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Incense Sticks

Traditional scented sticks for incense. Hand rolled from natural resins, flowers and spices. Smoking certain ingredients is practiced to support aromatherapy and meditative rituals.

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Indian incense sticks

Incense sticks are omnipresent in India. The aromatic incense can be found in temples, public buildings, stores as well as at home in personal shrines.

The use of incense sticks

Incense sticks are used to support religious rituals and to attune the practitioners to any practices with their beguiling scent. Also, incense is burned as offering and to bring the spirit nearer to the deities.

In Ayurvedic medicine, incense is used to activate life energies and to cleanse body and mind. The smoke of Indian incense sticks as well as the ingredients of the essential components are said to have a healing power.

Indian incense sticks are made from a paste of wood flour, powdered herbs, flowers and spices. This is applied to a thin wooden stick, usually made of sheesham wood or bamboo. This causes the incense sticks to glow slowly and off instead of burning off.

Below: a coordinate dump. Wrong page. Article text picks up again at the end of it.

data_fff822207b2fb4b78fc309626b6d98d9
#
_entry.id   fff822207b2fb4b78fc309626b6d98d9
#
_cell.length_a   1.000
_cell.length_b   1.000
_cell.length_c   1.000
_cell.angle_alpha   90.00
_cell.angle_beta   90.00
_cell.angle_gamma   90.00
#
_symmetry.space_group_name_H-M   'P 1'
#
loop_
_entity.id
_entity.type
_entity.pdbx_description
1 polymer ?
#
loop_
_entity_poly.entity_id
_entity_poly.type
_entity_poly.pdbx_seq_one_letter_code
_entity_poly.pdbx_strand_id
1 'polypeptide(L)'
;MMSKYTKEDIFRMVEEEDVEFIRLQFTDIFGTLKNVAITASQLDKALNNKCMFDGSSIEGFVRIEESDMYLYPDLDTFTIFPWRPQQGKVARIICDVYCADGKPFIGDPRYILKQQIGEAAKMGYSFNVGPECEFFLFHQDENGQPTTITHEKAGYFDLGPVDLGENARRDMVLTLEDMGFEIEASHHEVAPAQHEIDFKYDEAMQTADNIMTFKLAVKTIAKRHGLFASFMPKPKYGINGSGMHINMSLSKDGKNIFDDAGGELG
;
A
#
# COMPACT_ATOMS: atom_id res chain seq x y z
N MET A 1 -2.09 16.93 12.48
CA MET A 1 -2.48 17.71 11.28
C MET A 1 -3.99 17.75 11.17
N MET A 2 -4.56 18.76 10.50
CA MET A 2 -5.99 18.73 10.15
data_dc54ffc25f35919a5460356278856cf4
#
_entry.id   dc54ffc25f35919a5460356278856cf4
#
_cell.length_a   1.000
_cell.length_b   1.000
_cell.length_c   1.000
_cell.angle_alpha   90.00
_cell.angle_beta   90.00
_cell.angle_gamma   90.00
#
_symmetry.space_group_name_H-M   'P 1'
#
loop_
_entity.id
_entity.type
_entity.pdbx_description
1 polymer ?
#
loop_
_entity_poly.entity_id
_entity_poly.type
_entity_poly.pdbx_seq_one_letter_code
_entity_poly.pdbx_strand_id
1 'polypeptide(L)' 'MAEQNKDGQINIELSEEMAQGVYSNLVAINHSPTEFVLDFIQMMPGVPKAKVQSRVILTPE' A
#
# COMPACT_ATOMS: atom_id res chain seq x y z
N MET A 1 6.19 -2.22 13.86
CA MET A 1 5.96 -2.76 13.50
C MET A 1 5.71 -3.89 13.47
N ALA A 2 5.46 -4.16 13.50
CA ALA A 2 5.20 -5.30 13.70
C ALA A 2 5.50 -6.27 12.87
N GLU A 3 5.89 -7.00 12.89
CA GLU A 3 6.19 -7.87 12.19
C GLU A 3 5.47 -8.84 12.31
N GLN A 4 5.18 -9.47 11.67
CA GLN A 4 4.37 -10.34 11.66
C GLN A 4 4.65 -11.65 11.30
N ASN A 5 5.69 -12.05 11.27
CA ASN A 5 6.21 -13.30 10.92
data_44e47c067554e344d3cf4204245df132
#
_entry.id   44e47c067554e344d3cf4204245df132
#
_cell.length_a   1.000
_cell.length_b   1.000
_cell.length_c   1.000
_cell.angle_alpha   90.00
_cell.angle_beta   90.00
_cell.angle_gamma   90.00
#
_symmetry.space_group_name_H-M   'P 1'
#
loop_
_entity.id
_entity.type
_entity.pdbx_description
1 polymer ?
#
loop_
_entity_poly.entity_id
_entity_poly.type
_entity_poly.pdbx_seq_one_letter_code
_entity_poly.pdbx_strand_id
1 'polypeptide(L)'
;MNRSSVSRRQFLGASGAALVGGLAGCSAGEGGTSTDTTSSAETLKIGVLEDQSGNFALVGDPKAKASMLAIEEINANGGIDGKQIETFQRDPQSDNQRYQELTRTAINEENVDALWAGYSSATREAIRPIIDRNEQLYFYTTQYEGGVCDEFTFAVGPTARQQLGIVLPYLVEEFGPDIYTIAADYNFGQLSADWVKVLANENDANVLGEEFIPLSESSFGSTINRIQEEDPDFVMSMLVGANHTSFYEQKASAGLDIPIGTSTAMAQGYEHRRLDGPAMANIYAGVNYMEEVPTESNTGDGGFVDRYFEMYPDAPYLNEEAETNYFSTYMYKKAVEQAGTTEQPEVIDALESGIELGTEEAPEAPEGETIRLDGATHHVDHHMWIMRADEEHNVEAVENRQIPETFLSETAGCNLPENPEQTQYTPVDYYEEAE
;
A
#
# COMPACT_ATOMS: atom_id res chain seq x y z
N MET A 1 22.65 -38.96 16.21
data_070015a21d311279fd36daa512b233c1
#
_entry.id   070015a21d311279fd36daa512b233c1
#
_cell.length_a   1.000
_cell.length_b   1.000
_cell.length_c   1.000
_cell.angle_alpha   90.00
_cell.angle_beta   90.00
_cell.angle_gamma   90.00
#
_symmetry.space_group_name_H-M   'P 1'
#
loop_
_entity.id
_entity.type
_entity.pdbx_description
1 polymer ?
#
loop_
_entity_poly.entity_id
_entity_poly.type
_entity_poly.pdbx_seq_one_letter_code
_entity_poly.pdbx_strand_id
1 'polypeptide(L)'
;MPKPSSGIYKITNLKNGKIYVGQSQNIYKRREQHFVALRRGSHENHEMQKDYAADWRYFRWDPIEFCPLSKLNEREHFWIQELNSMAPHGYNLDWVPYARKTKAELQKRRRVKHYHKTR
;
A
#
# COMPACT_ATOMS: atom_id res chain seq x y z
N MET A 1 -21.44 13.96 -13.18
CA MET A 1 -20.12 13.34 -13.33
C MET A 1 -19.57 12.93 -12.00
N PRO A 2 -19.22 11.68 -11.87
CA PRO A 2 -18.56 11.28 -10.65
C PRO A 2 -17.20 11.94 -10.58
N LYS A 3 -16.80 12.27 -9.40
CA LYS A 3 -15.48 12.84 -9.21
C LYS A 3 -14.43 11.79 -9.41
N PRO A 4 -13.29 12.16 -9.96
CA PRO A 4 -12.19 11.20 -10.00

Incense sticks are traditionally rolled by hand in India. 'Agarbatti' is the commonly used term for the aromatic smoking sticks.

The effect of incense sticks

  • Incense sticks with their authentic aromas, which are derived from various resins, spices and essential oils, have various intense effects on the body and mind.
  • One of the most famous scents is Nag Champa. This sweet aroma is derived from the Champa flower and is found in many incenses and cosmetics.
  • Sandalwood is also a widely used scent for incense. The noble wood is said to have a calming and balancing effect.
  • Sacred wood, also known as Palo Santo, originates from South America and is smoked either in natural form or powdered in incense sticks and blends.

    Learn more about the effect of incense sticks in our blog article. →

Incense sticks from Goloka:

Goloka is a charitable organization which was founded by missionaries from Bangalore. The organization uses 100% of its profits to support various foundations:

  • The akshaya patra foundation: A foundation that provides a daily meal for 1.8 million school children in India.
  • Promotion of organic farming: Training and support for Indian farmers in Kerala and Karnataka to promote organic and ecological farming practices.
  • Cow protection: In collaboration with the government of Rajasthan, India's largest state, providing shelter and food for homeless and stray cows.
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